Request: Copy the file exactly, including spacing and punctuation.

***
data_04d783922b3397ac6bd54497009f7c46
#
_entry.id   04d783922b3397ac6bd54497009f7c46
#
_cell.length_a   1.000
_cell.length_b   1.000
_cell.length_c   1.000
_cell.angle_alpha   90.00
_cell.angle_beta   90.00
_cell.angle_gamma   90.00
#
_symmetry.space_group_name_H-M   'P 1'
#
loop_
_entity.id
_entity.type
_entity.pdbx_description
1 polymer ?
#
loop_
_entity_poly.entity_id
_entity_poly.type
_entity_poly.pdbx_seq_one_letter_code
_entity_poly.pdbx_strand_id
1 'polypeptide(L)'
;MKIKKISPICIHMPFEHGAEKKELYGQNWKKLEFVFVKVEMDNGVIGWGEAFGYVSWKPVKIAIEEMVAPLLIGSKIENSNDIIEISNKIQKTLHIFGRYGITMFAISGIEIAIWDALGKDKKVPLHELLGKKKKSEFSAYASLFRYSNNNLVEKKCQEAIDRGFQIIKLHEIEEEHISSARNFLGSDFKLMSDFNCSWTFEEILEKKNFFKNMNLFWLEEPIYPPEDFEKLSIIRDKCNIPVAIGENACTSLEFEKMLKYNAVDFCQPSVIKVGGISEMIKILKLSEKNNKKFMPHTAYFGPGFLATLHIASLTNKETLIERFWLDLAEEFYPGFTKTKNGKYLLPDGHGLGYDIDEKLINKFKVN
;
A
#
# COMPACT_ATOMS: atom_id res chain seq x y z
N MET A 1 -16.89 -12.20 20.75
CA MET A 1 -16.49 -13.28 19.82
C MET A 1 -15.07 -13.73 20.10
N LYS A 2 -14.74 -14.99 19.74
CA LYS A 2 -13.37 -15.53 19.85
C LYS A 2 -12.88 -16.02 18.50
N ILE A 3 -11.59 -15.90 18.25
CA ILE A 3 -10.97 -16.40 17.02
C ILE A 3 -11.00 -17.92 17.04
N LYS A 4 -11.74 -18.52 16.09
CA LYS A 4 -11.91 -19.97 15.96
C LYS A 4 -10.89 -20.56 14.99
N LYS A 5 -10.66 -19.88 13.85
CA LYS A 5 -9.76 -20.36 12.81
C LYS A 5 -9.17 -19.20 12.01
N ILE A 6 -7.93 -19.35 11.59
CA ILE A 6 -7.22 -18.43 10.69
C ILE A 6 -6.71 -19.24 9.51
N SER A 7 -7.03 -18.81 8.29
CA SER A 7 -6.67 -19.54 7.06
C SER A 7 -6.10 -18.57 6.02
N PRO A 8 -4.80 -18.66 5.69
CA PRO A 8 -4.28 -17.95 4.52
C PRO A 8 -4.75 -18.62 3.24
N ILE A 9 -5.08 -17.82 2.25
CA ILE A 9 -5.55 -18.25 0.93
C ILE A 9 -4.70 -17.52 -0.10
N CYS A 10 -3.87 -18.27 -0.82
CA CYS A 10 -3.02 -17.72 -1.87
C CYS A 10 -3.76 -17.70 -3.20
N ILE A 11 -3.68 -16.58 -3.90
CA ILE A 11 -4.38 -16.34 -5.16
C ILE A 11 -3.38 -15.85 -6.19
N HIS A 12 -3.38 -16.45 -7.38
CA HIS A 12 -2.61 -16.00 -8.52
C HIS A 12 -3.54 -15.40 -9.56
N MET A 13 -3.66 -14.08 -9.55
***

data_04d783922b3397ac6bd54497009f7c46
#
_entry.id   04d783922b3397ac6bd54497009f7c46
#
_cell.length_a   1.000
_cell.length_b   1.000
_cell.length_c   1.000
_cell.angle_alpha   90.00
_cell.angle_beta   90.00
_cell.angle_gamma   90.00
#
_symmetry.space_group_name_H-M   'P 1'
#
loop_
_entity.id
_entity.type
_entity.pdbx_description
1 polymer ?
#
loop_
_entity_poly.entity_id
_entity_poly.type
_entity_poly.pdbx_seq_one_letter_code
_entity_poly.pdbx_strand_id
1 'polypeptide(L)'
;MKIKKISPICIHMPFEHGAEKKELYGQNWKKLEFVFVKVEMDNGVIGWGEAFGYVSWKPVKIAIEEMVAPLLIGSKIENSNDIIEISNKIQKTLHIFGRYGITMFAISGIEIAIWDALGKDKKVPLHELLGKKKKSEFSAYASLFRYSNNNLVEKKCQEAIDRGFQIIKLHEIEEEHISSARNFLGSDFKLMSDFNCSWTFEEILEKKNFFKNMNLFWLEEPIYPPEDFEKLSIIRDKCNIPVAIGENACTSLEFEKMLKYNAVDFCQPSVIKVGGISEMIKILKLSEKNNKKFMPHTAYFGPGFLATLHIASLTNKETLIERFWLDLAEEFYPGFTKTKNGKYLLPDGHGLGYDIDEKLINKFKVN
;
A
#
# COMPACT_ATOMS: atom_id res chain seq x y z
N MET A 1 -16.89 -12.20 20.75
CA MET A 1 -16.49 -13.28 19.82
C MET A 1 -15.07 -13.73 20.10
N LYS A 2 -14.74 -14.99 19.74
CA LYS A 2 -13.37 -15.53 19.85
C LYS A 2 -12.88 -16.02 18.50
N ILE A 3 -11.59 -15.90 18.25
CA ILE A 3 -10.97 -16.40 17.02
C ILE A 3 -11.00 -17.92 17.04
N LYS A 4 -11.74 -18.52 16.09
CA LYS A 4 -11.91 -19.97 15.96
C LYS A 4 -10.89 -20.56 14.99
N LYS A 5 -10.66 -19.88 13.85
CA LYS A 5 -9.76 -20.36 12.81
C LYS A 5 -9.17 -19.20 12.01
N ILE A 6 -7.93 -19.35 11.59
CA ILE A 6 -7.22 -18.43 10.69
C ILE A 6 -6.71 -19.24 9.51
N SER A 7 -7.03 -18.81 8.29
CA SER A 7 -6.67 -19.54 7.06
C SER A 7 -6.10 -18.57 6.02
N PRO A 8 -4.80 -18.66 5.69
CA PRO A 8 -4.28 -17.95 4.52
C PRO A 8 -4.75 -18.62 3.24
N ILE A 9 -5.08 -17.82 2.25
CA ILE A 9 -5.55 -18.25 0.93
C ILE A 9 -4.70 -17.52 -0.10
N CYS A 10 -3.87 -18.27 -0.82
CA CYS A 10 -3.02 -17.72 -1.87
C CYS A 10 -3.76 -17.70 -3.20
N ILE A 11 -3.68 -16.58 -3.90
CA ILE A 11 -4.38 -16.34 -5.16
C ILE A 11 -3.38 -15.85 -6.19
N HIS A 12 -3.38 -16.45 -7.38
CA HIS A 12 -2.61 -16.00 -8.52
C HIS A 12 -3.54 -15.40 -9.56
N MET A 13 -3.66 -14.08 -9.55